There is an intriguing question that pops up frequently in organizations developing software in projects: when is a project successful? For sure, one of the most (mis)used resources on the subject is the Standish Group. In their frequently renewed CHAOS Report they define a project successful if it delivers on time, on budget, and with all planned features. For a number of reasons this is, in my opinion, a rather vague definition.
One of the key and often very much underestimated assets of working in agile teams, whether working on products or projects, is the idea of sustainable pace. In my view, sustainable pace targets at making sure that, even under time pressure, which is not rare in software development, the team remains it’s cool. For those of you who have been part of agile teams, you will have noticed that achieving sustainable pace is not always easy.
While writing this post, I am on an airplane to Helsinki. Nice sunny city. And lucky for me it is about 50 degrees Celsius warmer than the last time I visited it. In Helsinki I will have look at a couple of projects that use a distributed agile approach, but fail to deliver on-time and on-budget.
When I get back to the Netherlands next week, I will pick up coaching in three different organizations and three very different projects. The first project is all about continuous software product development, with business developers, quarterly releases and multiple configurations of the products delivered. The second one is building a public available service, both for mobile and web, using .NET and Mono technology. And the third project is rebuilding an old customer-facing client-server application in Java, whilst moving towards a service oriented architecture, complete with document management and business process automation. So in merely two weeks I will look at five very different projects, in different organizations, with different targets, and very different issues. But there is one common denominator: they are all trying to be as agile as they possibly can.
All projects great and small
In only a few years agile has moved from guerilla warfare to mainstream. The popularity of everything agile is reaching new peaks. From agile practices such as continuous integration, pair programming, and test driven development, to agile approaches, such as Scrum and Kanban to even open space sessions, agile thinking, agile gaming and a seemingly never ending stream of agile conferences.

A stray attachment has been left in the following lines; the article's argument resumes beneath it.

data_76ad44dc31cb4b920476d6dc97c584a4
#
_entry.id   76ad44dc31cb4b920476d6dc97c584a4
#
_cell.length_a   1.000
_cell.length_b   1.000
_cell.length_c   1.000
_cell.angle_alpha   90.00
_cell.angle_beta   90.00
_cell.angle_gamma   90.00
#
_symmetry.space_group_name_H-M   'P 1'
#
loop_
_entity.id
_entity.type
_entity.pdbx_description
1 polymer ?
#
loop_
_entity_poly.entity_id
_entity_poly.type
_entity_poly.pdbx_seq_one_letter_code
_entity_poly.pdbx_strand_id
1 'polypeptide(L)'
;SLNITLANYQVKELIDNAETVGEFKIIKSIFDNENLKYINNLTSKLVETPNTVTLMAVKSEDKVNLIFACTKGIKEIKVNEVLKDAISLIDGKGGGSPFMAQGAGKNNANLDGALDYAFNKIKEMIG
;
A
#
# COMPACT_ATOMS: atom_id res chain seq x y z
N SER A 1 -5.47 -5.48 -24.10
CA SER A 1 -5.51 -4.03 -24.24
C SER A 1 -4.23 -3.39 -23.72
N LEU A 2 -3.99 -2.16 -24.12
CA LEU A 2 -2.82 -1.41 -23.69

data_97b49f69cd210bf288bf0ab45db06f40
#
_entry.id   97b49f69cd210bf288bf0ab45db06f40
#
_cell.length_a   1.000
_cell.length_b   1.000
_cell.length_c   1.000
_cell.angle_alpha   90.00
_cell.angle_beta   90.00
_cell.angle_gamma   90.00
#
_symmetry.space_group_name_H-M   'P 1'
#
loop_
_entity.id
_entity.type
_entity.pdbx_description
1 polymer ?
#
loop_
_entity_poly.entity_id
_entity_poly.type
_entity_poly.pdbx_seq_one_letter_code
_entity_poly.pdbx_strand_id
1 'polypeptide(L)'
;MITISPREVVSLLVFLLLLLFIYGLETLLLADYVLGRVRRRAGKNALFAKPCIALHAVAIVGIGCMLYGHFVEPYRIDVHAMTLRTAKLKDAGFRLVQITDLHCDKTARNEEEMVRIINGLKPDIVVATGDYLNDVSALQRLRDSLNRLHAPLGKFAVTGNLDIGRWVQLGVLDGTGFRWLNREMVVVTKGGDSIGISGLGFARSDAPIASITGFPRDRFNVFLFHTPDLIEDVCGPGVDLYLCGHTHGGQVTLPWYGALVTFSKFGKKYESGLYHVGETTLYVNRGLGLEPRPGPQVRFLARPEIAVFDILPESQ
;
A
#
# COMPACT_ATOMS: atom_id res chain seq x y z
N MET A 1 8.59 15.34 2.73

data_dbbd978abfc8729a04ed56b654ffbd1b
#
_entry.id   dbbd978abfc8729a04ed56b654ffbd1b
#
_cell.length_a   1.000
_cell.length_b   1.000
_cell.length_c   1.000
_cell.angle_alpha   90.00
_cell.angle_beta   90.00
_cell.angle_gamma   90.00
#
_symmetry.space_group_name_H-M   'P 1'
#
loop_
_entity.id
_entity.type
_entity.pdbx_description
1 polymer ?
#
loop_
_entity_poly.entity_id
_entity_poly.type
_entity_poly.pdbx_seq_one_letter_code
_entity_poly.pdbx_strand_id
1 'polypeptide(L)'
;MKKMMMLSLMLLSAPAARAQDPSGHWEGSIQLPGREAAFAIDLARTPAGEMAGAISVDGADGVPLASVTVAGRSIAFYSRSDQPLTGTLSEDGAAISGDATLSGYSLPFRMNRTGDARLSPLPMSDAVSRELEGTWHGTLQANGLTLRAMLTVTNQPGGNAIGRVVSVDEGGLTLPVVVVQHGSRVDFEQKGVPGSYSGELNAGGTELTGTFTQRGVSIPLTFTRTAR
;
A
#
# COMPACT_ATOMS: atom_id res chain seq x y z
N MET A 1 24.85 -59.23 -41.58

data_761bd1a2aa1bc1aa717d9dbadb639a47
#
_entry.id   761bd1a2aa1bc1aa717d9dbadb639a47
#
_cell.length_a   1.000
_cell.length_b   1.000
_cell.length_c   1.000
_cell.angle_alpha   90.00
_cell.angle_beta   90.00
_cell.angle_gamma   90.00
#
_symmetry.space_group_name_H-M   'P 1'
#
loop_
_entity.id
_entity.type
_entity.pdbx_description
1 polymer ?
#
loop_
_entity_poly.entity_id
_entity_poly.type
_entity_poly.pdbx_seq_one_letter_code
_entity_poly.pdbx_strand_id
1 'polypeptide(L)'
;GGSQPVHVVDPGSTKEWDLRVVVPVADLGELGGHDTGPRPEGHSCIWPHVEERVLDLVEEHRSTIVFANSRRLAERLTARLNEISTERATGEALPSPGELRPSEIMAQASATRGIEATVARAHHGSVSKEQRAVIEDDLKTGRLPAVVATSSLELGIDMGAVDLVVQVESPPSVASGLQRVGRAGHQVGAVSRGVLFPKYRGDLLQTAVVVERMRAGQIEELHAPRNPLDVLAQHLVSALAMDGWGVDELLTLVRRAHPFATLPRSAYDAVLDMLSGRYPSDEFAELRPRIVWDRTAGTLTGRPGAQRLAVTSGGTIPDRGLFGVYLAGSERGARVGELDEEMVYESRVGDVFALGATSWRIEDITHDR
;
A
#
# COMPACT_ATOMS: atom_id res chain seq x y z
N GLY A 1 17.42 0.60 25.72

Despite the fact that no-one in the agile communities actually claims that agile, or Scrum, or Kanban, is a silver bullet for all projects great and small, many organizations these days move towards agile, based on a firm believe that agile will solve all their problems. And it just doesn’t.
Dealing with x
In my experience, agile approaches only cover a small subset of the topics and issues that projects in the real world will need to address. Simply because most agile approaches merely provide a minimalistic framework to guide your projects, and simply because it is virtually impossible for the authors of agile approaches to provide fitting solutions for each and everyone’s problems.
Very often project teams ask me: how do you deal with x in agile? And feel free to replace x with every issue that your projects have suffered from in the past years. This month x’s for me? Estimating bug fixing, velocity for starting teams, agile and service oriented architecture, agile and building frameworks, distributed functional testing, documentation in Finnish, while developers and testers can’t read Finnish, agile work breakdown, estimating user stories, DBA’s that have too much control, or even how to shorten the time that is required to move from development to test (which is currently two weeks).
So how do you deal with x in agile? If I was a Scrum Master (with or without the dash) my default answer would probably be: it depends. It’s an easy way out. Your audience will continue to believe all wisdom is converged in Scrum, even without offering a real solution. But then again I’m not a Scrum Master. So my answer is a bit different: agile doesn’t cover x.
No tailored solution
Basically, agile doesn’t exist. And even worse, there’s no such thing as the agile approach or methodology. At most, there’s a set of approaches that adhere to a set of principles. And although these agile principles and the approaches that adhere to them will give you a sense of direction on how to solve your specific project issues, none of them will provide you with a tailored solution.
Moving towards agile does never mean that you should stop thinking and go on automatic pilot. Each and every one of your projects is different. They start different, use a different set of techniques, have different teams with different people, serve different clients with different demands, you have different roles in your organizations, apply different techniques and technologies, and projects have different endings.
More than meets the eye
Projects are all different, and thus there is no one-size-fits-all agile approach. You will always have to tailor agile to your organization and to your project. Find out what it is that your project requires, besides implementing the basic agile principles. Figure out how you want to deal with requirements, as user stories could well be an over-simplified technique. Identify how estimation works best for you. Don’t throw out old techniques that your organization has been using for years and years just because they are not mentioned in the Scrum Guide. If your environments don’t match on-click deployment, identify how it can best match agile projects. Identify how to report out to your management best. And try to establish how the roles in your organization could match the way you would like to deliver. What is it enterprise architects can contribute? Or functional analysts? And foremost, make sure your testers now how important they can be in agile projects. Even though most agile approaches don’t mention any of these roles specifically.